Miro also wrote poetic texts, kept in notebooks or sometimes published in reviews. It is in one of these texts that can be found the beginnings of Le Lézard aux plumes d'or. The text of the illustrated art book – "a poem illuminated by the author" to quote Miro – is the reworked version of the text "Jeux poétiques" written between 1936 and 1939 and published in 1945 in the Cahiers d'art. Upon Louis Broder's insistence Miro finished by accepting to rework and modify this text in order to create one of the most beautiful artist's books of the twentieth century: Le Lézard aux plumes d'or (Paris, 1971).
A first version of the book, in 1967, was destroyed due to the inadequate quality of paper. Thus, it was only in 1971 that the book was able to be published, with fifteen etchings and twenty three pages of extravagant and enchanting poetry, mingling calligraphy texts and illustration. The text employs the Surrealist literary tendency of reducing pauses or gaps in the flow of words to a minimum, and is accompanied by exceptional illustrations testifying to the influence of the American avant-garde that Miro met with in the 1960s, and in particular the gestural painting of Jackson Pollock. Nicolas Calas wrote of the book: "Miro inflects the images of his poem in terms of the movement of his hand, and his calligraphy, so that it moulds the curves of the poem, forming a baroque drawing." (Nicolas et Elena Calas, Miró lithographe, Paris, 1981, p. 17).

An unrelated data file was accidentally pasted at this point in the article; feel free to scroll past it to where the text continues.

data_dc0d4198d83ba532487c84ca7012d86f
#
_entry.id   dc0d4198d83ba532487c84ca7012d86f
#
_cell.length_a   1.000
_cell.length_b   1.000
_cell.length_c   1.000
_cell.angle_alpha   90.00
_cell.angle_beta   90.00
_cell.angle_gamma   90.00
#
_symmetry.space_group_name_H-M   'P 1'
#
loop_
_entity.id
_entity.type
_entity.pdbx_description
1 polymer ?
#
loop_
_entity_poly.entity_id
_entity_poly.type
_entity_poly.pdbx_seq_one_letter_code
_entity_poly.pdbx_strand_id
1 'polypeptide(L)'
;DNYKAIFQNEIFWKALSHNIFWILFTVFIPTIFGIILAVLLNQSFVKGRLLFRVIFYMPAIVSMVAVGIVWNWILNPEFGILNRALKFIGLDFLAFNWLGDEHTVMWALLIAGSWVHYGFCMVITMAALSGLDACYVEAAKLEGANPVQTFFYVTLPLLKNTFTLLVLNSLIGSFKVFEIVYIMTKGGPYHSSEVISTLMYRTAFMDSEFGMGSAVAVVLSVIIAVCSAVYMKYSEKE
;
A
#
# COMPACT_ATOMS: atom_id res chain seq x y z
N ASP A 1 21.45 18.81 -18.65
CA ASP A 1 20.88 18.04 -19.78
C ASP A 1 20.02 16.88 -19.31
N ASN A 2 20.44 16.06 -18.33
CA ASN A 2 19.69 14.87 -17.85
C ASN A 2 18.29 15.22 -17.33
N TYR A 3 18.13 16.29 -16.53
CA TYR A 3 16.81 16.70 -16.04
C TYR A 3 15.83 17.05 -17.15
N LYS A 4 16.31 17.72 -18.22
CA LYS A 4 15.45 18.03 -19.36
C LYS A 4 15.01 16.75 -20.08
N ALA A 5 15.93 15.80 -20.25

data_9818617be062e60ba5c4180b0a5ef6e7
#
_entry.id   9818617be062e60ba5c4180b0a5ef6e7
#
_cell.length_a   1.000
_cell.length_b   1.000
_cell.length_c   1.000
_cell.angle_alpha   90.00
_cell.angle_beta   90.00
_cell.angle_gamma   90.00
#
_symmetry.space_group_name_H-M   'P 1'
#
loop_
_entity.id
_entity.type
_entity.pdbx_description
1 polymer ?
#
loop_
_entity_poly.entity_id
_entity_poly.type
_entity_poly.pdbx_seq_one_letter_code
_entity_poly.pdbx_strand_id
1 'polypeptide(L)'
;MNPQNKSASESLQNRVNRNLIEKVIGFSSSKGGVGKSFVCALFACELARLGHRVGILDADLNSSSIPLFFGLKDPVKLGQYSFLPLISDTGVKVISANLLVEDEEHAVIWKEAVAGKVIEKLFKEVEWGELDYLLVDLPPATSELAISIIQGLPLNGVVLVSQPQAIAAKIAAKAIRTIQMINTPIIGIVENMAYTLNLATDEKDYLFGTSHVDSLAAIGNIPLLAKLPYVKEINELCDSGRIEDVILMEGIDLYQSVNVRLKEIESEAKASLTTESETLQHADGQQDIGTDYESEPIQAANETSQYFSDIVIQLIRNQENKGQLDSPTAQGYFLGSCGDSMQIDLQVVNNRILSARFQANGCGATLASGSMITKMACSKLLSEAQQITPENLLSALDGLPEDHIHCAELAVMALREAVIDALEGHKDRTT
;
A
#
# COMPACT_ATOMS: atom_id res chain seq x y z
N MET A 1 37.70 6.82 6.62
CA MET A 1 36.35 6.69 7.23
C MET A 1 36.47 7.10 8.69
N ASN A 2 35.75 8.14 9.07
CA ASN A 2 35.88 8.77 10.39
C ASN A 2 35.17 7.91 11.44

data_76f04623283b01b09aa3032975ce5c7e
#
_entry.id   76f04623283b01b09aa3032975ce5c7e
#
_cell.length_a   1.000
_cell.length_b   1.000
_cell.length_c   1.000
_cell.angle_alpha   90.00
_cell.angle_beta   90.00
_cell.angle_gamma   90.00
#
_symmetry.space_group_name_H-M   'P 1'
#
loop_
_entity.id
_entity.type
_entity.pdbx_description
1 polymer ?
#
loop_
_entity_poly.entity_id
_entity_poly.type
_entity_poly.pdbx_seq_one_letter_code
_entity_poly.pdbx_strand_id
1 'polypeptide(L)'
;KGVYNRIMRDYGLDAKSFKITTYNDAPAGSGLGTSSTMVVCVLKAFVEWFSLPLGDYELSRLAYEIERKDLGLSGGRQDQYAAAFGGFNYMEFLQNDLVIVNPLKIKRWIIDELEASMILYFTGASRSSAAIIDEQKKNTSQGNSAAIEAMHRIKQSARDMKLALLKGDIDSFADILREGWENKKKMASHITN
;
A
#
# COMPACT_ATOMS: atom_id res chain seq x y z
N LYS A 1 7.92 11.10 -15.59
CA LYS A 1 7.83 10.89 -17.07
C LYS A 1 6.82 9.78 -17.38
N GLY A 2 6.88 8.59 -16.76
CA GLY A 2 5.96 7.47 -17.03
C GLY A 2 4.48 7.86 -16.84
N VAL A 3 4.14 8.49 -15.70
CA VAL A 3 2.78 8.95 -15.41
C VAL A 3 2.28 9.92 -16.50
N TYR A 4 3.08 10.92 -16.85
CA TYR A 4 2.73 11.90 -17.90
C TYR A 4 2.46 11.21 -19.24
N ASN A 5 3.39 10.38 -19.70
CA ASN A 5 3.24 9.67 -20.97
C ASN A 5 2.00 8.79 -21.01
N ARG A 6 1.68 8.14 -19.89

According to a few reviewers of the time, the "lizard", absent from the text to which it gives its name, was the poet's alter ego, just as Loplop was for Max Ernst. Originating from the collection of Louis Broder, the two works presented here are preparatory gouaches for the plates 6 and 13 of this book. The two compositions depict themes dear to the artist, the sun and the moon.
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